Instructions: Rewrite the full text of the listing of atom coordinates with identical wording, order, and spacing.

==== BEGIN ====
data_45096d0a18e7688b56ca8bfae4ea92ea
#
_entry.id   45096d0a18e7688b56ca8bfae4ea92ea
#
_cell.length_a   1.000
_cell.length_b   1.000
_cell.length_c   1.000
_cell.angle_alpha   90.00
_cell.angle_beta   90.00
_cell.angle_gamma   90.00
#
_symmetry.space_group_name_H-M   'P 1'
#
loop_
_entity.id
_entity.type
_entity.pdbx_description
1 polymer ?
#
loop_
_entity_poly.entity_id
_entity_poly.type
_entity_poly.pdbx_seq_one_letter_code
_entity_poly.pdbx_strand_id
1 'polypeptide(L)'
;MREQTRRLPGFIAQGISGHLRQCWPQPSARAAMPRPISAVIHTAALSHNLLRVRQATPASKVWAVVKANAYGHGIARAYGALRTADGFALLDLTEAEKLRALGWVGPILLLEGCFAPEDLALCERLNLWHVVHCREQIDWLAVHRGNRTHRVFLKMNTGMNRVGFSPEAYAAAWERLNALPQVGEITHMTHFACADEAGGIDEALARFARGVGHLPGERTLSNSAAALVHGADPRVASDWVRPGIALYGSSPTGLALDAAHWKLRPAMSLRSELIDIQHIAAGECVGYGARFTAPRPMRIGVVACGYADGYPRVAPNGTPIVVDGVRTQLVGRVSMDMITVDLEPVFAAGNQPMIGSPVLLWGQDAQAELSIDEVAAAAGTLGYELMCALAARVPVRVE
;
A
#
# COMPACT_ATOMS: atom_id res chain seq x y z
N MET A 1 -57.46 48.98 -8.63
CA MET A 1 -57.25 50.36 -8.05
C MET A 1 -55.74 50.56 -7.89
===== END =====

data_45096d0a18e7688b56ca8bfae4ea92ea
#
_entry.id   45096d0a18e7688b56ca8bfae4ea92ea
#
_cell.length_a   1.000
_cell.length_b   1.000
_cell.length_c   1.000
_cell.angle_alpha   90.00
_cell.angle_beta   90.00
_cell.angle_gamma   90.00
#
_symmetry.space_group_name_H-M   'P 1'
#
loop_
_entity.id
_entity.type
_entity.pdbx_description
1 polymer ?
#
loop_
_entity_poly.entity_id
_entity_poly.type
_entity_poly.pdbx_seq_one_letter_code
_entity_poly.pdbx_strand_id
1 'polypeptide(L)'
;MREQTRRLPGFIAQGISGHLRQCWPQPSARAAMPRPISAVIHTAALSHNLLRVRQATPASKVWAVVKANAYGHGIARAYGALRTADGFALLDLTEAEKLRALGWVGPILLLEGCFAPEDLALCERLNLWHVVHCREQIDWLAVHRGNRTHRVFLKMNTGMNRVGFSPEAYAAAWERLNALPQVGEITHMTHFACADEAGGIDEALARFARGVGHLPGERTLSNSAAALVHGADPRVASDWVRPGIALYGSSPTGLALDAAHWKLRPAMSLRSELIDIQHIAAGECVGYGARFTAPRPMRIGVVACGYADGYPRVAPNGTPIVVDGVRTQLVGRVSMDMITVDLEPVFAAGNQPMIGSPVLLWGQDAQAELSIDEVAAAAGTLGYELMCALAARVPVRVE
;
A
#
# COMPACT_ATOMS: atom_id res chain seq x y z
N MET A 1 -57.46 48.98 -8.63
CA MET A 1 -57.25 50.36 -8.05
C MET A 1 -55.74 50.56 -7.89